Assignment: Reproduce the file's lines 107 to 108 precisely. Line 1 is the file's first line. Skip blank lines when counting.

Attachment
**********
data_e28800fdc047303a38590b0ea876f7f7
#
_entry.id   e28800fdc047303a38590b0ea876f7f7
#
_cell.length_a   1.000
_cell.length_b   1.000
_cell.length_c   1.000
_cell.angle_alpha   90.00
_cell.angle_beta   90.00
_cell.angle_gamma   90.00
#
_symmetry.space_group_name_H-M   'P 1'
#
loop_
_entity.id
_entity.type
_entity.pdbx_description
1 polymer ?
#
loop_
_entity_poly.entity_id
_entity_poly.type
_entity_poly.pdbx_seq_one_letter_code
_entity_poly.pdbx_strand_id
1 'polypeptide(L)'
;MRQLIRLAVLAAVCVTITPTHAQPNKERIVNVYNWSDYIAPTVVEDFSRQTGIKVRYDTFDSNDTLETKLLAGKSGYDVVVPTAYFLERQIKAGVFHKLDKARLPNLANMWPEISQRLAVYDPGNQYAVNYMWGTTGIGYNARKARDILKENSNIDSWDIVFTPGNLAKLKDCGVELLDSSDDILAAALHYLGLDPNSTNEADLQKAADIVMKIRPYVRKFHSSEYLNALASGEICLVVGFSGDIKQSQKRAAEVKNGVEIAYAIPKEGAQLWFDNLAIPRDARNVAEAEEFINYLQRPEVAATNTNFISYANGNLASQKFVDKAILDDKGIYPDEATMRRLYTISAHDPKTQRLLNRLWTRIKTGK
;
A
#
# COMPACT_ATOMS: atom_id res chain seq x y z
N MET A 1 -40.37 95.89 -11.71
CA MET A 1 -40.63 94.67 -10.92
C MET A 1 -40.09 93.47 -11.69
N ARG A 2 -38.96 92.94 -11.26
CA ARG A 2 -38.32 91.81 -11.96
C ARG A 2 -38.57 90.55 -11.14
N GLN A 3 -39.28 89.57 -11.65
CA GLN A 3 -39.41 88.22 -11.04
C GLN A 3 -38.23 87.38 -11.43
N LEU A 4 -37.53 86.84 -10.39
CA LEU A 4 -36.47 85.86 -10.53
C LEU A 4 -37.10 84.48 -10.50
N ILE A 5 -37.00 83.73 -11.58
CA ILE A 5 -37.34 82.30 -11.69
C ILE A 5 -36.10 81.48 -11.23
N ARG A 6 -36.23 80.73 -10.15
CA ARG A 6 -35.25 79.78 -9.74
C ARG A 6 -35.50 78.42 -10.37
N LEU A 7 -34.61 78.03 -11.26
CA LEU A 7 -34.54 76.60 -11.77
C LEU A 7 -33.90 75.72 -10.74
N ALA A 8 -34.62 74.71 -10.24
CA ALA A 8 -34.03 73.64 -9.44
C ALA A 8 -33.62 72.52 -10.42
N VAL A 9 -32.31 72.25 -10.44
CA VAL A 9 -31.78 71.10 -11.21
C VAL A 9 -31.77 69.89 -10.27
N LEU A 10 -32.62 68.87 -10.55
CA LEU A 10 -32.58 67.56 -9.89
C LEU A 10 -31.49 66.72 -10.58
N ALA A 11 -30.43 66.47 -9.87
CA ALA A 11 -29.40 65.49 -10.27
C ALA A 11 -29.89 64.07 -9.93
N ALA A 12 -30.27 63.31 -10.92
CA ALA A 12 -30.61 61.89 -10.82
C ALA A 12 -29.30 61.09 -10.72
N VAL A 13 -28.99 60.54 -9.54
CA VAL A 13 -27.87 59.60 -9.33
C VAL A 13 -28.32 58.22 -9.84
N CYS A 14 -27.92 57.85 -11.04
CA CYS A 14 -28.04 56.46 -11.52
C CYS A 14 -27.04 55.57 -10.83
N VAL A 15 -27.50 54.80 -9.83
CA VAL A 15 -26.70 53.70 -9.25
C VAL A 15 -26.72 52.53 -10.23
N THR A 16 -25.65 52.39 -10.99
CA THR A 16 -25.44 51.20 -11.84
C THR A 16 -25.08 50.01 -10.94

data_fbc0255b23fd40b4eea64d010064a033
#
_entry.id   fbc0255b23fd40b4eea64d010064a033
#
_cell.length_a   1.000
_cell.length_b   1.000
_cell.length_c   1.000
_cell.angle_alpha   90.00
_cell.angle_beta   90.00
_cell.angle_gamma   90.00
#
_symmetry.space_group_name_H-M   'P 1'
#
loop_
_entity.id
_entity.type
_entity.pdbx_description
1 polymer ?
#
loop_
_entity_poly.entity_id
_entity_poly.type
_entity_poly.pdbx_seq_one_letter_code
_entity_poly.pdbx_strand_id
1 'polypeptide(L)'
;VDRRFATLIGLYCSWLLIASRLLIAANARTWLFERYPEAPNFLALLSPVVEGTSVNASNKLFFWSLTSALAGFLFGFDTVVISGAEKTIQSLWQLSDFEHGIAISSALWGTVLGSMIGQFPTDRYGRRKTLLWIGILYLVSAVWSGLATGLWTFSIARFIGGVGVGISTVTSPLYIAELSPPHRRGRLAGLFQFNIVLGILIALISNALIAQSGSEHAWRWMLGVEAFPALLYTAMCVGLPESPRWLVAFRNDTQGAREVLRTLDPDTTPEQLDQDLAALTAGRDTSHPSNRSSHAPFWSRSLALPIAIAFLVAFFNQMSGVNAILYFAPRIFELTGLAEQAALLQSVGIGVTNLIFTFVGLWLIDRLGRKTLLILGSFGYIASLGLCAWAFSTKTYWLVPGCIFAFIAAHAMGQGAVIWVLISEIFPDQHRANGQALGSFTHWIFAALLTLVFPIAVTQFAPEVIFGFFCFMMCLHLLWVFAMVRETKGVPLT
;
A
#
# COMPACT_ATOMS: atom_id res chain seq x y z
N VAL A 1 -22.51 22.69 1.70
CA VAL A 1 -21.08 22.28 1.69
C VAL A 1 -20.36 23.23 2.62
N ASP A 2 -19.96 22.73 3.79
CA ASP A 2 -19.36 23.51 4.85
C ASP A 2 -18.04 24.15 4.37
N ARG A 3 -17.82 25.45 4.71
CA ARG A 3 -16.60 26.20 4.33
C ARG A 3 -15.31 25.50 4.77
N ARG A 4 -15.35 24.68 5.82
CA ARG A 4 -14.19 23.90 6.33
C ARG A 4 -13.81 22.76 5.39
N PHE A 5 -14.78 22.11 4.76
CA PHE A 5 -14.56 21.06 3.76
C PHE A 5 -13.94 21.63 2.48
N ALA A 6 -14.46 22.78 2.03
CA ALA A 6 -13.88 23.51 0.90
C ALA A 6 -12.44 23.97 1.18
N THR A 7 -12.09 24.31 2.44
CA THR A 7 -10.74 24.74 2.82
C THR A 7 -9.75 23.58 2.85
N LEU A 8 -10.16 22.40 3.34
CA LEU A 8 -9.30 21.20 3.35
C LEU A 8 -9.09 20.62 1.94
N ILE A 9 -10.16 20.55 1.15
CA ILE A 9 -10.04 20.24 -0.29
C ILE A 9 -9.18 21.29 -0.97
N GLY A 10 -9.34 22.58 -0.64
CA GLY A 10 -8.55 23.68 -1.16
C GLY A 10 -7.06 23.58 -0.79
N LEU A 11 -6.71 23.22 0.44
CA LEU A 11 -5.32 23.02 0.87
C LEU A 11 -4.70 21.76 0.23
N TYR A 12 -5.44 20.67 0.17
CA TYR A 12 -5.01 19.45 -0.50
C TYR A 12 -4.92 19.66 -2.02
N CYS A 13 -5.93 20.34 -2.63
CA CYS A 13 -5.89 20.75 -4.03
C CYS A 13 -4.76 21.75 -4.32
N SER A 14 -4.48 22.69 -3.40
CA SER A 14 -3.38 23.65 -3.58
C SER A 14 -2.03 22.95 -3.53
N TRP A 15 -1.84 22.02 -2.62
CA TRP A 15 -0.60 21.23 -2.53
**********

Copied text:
#
# COMPACT_ATOMS: atom_id res chain seq x y z